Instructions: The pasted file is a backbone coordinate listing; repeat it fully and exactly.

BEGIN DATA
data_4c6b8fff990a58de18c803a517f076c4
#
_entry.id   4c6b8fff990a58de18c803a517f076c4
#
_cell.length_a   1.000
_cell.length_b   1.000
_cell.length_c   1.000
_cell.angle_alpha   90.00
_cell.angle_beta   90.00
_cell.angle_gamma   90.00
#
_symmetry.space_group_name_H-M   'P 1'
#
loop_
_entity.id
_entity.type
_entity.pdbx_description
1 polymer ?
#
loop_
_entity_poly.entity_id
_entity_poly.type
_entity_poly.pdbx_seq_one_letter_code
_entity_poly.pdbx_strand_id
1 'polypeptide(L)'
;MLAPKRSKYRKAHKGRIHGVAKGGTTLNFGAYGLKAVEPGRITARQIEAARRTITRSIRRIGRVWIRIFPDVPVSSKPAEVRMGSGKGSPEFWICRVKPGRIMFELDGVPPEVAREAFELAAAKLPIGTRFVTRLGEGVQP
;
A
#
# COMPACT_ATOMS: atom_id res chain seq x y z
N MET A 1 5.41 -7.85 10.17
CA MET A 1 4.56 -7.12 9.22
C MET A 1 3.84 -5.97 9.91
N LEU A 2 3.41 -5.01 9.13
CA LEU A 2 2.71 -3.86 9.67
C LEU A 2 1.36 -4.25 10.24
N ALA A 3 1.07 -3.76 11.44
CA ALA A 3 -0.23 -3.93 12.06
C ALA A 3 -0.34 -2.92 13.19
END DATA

data_4c6b8fff990a58de18c803a517f076c4
#
_entry.id   4c6b8fff990a58de18c803a517f076c4
#
_cell.length_a   1.000
_cell.length_b   1.000
_cell.length_c   1.000
_cell.angle_alpha   90.00
_cell.angle_beta   90.00
_cell.angle_gamma   90.00
#
_symmetry.space_group_name_H-M   'P 1'
#
loop_
_entity.id
_entity.type
_entity.pdbx_description
1 polymer ?
#
loop_
_entity_poly.entity_id
_entity_poly.type
_entity_poly.pdbx_seq_one_letter_code
_entity_poly.pdbx_strand_id
1 'polypeptide(L)'
;MLAPKRSKYRKAHKGRIHGVAKGGTTLNFGAYGLKAVEPGRITARQIEAARRTITRSIRRIGRVWIRIFPDVPVSSKPAEVRMGSGKGSPEFWICRVKPGRIMFELDGVPPEVAREAFELAAAKLPIGTRFVTRLGEGVQP
;
A
#
# COMPACT_ATOMS: atom_id res chain seq x y z
N MET A 1 5.41 -7.85 10.17
CA MET A 1 4.56 -7.12 9.22
C MET A 1 3.84 -5.97 9.91
N LEU A 2 3.41 -5.01 9.13
CA LEU A 2 2.71 -3.86 9.67
C LEU A 2 1.36 -4.25 10.24
N ALA A 3 1.07 -3.76 11.44
CA ALA A 3 -0.23 -3.93 12.06
C ALA A 3 -0.34 -2.92 13.19